I stood before the bakery, hating myself for what I was about to do. I swore I’d never frequent the place again after seeing the owner, a middle-aged Frenchman, repeatedly berate his employees. Once he dressed down a server for some minor infraction regarding my café au lait. The young man was so humiliated he could hardly look me in the eye when he handed me my drink. The staff changed constantly. Nobody could work for that tyrant for long.
My boycott lasted three months. Then my vow to stand in solidarity with the downtrodden workers gave way to gluttony. For this, I blame the apricot tart. Its golden glazed fruit, its buttery fluted crust (with just the right amount of almond) proved my downfall.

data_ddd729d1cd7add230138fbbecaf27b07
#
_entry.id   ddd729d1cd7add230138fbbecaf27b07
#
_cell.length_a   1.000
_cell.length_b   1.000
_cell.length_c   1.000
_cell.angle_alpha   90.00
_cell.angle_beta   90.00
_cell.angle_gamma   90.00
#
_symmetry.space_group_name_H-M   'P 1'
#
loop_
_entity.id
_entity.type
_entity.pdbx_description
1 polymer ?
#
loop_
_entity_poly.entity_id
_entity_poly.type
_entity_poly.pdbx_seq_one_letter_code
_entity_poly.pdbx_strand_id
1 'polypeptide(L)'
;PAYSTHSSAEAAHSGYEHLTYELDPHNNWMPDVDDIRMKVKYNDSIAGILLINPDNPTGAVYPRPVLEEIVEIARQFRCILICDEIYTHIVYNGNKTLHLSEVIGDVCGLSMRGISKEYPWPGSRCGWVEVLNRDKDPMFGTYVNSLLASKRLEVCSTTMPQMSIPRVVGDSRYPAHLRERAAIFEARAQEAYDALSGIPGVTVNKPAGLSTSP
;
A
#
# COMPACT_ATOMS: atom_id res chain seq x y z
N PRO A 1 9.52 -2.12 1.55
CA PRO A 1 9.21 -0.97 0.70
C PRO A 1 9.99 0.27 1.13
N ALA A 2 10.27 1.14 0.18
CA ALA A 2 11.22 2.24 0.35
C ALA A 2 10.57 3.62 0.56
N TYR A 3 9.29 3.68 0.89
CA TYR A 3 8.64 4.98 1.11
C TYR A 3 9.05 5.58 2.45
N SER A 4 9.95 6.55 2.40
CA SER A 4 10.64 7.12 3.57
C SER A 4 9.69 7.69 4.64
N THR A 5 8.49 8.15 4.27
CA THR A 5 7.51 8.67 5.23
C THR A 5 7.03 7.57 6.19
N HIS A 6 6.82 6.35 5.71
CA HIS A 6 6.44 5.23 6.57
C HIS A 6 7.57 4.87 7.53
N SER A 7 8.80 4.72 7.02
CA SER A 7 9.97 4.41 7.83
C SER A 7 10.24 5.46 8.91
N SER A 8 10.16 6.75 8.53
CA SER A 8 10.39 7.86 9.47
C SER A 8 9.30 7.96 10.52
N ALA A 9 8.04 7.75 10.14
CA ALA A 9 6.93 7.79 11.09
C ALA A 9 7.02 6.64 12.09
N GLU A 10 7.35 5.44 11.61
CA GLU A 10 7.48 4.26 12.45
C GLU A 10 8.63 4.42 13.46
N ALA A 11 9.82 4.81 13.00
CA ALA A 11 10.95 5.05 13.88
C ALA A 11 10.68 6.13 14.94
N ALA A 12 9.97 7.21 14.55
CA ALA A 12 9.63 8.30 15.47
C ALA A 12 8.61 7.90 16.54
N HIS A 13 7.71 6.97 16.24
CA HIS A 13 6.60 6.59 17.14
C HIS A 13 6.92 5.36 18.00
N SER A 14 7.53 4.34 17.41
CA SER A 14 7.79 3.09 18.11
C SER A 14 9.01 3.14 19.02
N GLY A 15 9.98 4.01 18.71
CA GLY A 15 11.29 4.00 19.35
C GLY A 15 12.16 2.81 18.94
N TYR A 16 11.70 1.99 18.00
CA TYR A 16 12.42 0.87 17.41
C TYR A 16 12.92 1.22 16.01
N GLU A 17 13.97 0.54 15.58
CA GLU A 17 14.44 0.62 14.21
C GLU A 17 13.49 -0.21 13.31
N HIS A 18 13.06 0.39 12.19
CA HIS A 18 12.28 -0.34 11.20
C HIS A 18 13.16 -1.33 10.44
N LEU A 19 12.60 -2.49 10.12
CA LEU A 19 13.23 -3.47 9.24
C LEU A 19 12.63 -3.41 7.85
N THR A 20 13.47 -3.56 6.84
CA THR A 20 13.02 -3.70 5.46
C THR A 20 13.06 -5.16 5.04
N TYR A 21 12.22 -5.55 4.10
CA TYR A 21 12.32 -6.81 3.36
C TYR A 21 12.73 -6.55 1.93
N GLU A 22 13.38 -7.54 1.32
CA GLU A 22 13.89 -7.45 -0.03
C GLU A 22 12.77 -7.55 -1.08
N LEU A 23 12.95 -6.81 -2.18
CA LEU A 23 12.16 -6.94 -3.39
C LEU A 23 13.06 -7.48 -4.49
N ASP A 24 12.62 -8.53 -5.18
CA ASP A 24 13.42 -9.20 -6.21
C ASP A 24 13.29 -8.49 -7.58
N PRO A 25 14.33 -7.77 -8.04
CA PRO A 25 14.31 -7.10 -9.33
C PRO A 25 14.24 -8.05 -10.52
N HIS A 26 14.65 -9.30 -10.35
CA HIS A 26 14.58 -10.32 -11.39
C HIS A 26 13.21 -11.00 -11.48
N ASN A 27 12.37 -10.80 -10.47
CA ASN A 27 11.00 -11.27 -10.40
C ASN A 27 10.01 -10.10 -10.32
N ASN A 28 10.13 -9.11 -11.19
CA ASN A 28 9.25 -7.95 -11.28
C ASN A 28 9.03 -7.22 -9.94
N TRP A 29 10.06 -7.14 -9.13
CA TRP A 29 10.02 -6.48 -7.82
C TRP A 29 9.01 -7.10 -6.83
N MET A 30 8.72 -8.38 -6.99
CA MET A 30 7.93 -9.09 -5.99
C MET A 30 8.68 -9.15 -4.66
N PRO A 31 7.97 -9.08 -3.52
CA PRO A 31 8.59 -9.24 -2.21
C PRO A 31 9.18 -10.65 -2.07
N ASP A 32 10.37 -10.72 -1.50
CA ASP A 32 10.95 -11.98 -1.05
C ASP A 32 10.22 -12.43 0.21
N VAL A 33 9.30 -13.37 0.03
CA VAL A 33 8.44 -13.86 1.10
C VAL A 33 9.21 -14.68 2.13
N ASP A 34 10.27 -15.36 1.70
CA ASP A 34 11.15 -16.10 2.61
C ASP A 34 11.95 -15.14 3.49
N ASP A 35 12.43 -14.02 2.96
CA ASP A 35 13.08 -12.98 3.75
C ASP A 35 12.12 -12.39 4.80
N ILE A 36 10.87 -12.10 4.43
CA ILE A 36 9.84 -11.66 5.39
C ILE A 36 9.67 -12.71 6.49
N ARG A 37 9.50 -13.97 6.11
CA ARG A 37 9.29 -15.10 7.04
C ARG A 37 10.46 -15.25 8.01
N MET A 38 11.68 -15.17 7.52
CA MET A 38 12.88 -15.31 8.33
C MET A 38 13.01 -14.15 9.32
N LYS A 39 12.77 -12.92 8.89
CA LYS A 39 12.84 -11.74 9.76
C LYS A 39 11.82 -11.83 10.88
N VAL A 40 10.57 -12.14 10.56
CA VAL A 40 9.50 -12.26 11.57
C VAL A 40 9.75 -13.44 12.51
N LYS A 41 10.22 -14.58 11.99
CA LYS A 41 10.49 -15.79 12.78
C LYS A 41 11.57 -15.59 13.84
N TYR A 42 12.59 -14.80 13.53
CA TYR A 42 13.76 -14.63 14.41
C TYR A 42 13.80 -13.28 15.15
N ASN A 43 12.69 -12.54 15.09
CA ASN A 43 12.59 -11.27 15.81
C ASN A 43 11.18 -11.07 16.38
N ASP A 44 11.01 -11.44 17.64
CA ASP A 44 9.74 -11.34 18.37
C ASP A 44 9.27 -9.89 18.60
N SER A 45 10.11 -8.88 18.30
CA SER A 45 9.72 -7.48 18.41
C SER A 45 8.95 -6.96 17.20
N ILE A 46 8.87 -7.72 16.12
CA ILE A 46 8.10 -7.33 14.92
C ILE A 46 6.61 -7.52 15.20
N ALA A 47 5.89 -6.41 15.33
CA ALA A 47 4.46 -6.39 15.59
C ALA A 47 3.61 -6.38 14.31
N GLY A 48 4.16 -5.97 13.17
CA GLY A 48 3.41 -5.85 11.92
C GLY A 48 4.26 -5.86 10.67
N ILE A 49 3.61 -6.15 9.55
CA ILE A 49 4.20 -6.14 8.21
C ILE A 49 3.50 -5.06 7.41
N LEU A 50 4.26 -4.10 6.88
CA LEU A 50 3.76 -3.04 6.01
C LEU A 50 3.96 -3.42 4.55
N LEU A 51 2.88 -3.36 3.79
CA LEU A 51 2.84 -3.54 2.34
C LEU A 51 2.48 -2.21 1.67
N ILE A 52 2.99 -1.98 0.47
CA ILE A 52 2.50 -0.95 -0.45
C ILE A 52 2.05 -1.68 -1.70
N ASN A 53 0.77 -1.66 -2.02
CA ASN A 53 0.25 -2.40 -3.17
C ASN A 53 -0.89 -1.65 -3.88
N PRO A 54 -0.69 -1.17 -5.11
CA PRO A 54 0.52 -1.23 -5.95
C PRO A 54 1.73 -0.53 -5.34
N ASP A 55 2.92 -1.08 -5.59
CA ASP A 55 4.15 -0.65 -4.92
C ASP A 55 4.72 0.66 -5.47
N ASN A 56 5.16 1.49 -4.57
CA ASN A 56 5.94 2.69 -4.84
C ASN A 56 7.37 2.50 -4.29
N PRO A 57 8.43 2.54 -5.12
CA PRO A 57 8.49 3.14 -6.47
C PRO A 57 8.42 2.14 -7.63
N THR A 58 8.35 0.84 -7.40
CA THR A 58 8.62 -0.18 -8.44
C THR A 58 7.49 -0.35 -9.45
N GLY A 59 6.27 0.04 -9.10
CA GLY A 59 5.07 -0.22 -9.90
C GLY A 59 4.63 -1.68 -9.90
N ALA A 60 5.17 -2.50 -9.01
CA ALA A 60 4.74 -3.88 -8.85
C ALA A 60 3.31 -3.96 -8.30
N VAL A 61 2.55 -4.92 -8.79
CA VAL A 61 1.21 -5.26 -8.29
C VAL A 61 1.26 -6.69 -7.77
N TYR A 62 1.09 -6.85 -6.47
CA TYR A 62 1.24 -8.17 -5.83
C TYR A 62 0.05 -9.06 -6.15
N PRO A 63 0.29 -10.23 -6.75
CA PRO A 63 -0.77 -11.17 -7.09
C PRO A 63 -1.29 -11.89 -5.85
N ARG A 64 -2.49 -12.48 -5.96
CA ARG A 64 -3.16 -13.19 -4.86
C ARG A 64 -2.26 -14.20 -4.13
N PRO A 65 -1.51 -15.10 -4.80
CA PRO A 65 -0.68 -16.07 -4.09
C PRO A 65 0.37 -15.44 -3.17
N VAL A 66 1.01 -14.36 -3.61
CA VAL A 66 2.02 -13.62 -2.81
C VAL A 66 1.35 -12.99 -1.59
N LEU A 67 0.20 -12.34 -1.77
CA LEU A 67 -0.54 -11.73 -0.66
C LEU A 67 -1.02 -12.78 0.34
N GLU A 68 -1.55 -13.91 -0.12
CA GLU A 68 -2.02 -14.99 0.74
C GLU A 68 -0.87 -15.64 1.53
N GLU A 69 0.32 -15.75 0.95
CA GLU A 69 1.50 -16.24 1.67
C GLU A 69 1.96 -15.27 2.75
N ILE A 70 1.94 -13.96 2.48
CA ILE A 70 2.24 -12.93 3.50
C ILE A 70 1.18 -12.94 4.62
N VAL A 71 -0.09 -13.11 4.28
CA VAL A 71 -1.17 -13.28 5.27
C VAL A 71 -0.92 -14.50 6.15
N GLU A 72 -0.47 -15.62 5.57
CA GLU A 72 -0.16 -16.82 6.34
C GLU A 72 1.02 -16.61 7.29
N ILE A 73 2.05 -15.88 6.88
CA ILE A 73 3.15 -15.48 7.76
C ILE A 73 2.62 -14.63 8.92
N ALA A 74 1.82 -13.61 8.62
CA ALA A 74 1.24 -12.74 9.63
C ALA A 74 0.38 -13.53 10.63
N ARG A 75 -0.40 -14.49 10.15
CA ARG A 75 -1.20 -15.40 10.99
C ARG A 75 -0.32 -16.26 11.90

There was no sign of the boss that morning when I sidled up to the pastry counter, and the woman who waited on me betrayed nothing as she delivered my tart in a little box with a cool, professional “Merci, madam.” Yet who was I kidding? As I headed for the door, I could tell the workers were still brow-beaten, still casting furtive glances around for their overbearing taskmaster. The air itself felt oppressive, but also: It smelled of freshly baked baguettes.
all the ripe apricots
are gone off the tree